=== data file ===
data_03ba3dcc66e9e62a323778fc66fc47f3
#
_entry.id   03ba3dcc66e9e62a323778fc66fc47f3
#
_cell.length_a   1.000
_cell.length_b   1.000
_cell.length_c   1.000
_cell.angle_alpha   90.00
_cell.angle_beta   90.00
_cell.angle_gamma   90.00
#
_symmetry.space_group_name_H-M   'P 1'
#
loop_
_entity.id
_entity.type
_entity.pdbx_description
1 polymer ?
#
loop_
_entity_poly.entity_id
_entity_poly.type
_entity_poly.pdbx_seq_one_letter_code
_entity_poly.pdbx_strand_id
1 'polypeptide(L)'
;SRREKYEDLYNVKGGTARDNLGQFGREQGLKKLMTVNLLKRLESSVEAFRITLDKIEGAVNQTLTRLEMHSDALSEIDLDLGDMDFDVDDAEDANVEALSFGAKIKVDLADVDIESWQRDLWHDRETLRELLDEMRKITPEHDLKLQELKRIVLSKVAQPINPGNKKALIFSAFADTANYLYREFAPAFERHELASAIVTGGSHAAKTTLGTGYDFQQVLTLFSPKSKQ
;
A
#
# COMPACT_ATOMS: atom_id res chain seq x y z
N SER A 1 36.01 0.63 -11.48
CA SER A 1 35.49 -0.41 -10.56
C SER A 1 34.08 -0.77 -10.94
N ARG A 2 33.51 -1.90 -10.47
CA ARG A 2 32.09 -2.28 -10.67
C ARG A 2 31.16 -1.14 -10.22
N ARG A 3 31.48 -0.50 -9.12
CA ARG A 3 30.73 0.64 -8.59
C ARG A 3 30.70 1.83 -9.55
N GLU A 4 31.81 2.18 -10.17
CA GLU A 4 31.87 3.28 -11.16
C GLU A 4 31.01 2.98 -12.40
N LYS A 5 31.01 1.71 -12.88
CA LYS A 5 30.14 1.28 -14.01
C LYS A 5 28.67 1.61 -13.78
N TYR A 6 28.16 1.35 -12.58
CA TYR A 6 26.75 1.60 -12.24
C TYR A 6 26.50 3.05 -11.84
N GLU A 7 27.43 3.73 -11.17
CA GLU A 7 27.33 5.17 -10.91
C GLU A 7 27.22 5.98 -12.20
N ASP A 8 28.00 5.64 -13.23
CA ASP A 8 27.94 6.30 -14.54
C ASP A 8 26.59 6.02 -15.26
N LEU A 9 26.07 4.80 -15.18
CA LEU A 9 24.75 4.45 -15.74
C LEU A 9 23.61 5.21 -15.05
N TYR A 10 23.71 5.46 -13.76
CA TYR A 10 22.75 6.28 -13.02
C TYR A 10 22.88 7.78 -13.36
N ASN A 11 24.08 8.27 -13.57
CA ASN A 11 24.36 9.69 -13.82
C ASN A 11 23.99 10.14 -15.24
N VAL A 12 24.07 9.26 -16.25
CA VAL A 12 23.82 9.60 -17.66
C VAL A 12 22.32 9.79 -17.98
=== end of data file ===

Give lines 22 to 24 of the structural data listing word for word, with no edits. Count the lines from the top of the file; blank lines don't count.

_entity_poly.type
_entity_poly.pdbx_seq_one_letter_code
_entity_poly.pdbx_strand_id